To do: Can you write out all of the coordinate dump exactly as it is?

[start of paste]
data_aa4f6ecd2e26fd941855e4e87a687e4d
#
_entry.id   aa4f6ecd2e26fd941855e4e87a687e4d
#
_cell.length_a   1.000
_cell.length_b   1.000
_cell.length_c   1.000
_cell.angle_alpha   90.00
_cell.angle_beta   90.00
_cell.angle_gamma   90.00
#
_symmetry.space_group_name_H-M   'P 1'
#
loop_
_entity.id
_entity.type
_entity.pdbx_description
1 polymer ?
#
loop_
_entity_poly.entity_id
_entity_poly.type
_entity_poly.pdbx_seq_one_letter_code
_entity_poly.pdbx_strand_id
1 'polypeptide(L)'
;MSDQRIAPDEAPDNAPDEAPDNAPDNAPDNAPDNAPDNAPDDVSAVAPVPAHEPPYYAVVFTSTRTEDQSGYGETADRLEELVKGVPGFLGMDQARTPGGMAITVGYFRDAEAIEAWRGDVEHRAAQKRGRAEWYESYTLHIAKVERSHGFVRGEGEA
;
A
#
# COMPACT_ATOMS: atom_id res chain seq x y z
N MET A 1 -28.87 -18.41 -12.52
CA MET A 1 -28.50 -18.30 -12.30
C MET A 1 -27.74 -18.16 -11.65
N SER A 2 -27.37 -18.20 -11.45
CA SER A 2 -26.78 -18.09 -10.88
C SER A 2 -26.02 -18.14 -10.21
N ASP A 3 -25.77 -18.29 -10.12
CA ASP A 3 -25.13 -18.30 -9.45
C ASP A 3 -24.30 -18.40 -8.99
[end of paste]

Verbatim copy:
data_aa4f6ecd2e26fd941855e4e87a687e4d
#
_entry.id   aa4f6ecd2e26fd941855e4e87a687e4d
#
_cell.length_a   1.000
_cell.length_b   1.000
_cell.length_c   1.000
_cell.angle_alpha   90.00
_cell.angle_beta   90.00
_cell.angle_gamma   90.00
#
_symmetry.space_group_name_H-M   'P 1'
#
loop_
_entity.id
_entity.type
_entity.pdbx_description
1 polymer ?
#
loop_
_entity_poly.entity_id
_entity_poly.type
_entity_poly.pdbx_seq_one_letter_code
_entity_poly.pdbx_strand_id
1 'polypeptide(L)'
;MSDQRIAPDEAPDNAPDEAPDNAPDNAPDNAPDNAPDNAPDDVSAVAPVPAHEPPYYAVVFTSTRTEDQSGYGETADRLEELVKGVPGFLGMDQARTPGGMAITVGYFRDAEAIEAWRGDVEHRAAQKRGRAEWYESYTLHIAKVERSHGFVRGEGEA
;
A
#
# COMPACT_ATOMS: atom_id res chain seq x y z
N MET A 1 -28.87 -18.41 -12.52
CA MET A 1 -28.50 -18.30 -12.30
C MET A 1 -27.74 -18.16 -11.65
N SER A 2 -27.37 -18.20 -11.45
CA SER A 2 -26.78 -18.09 -10.88
C SER A 2 -26.02 -18.14 -10.21
N ASP A 3 -25.77 -18.29 -10.12
CA ASP A 3 -25.13 -18.30 -9.45
C ASP A 3 -24.30 -18.40 -8.99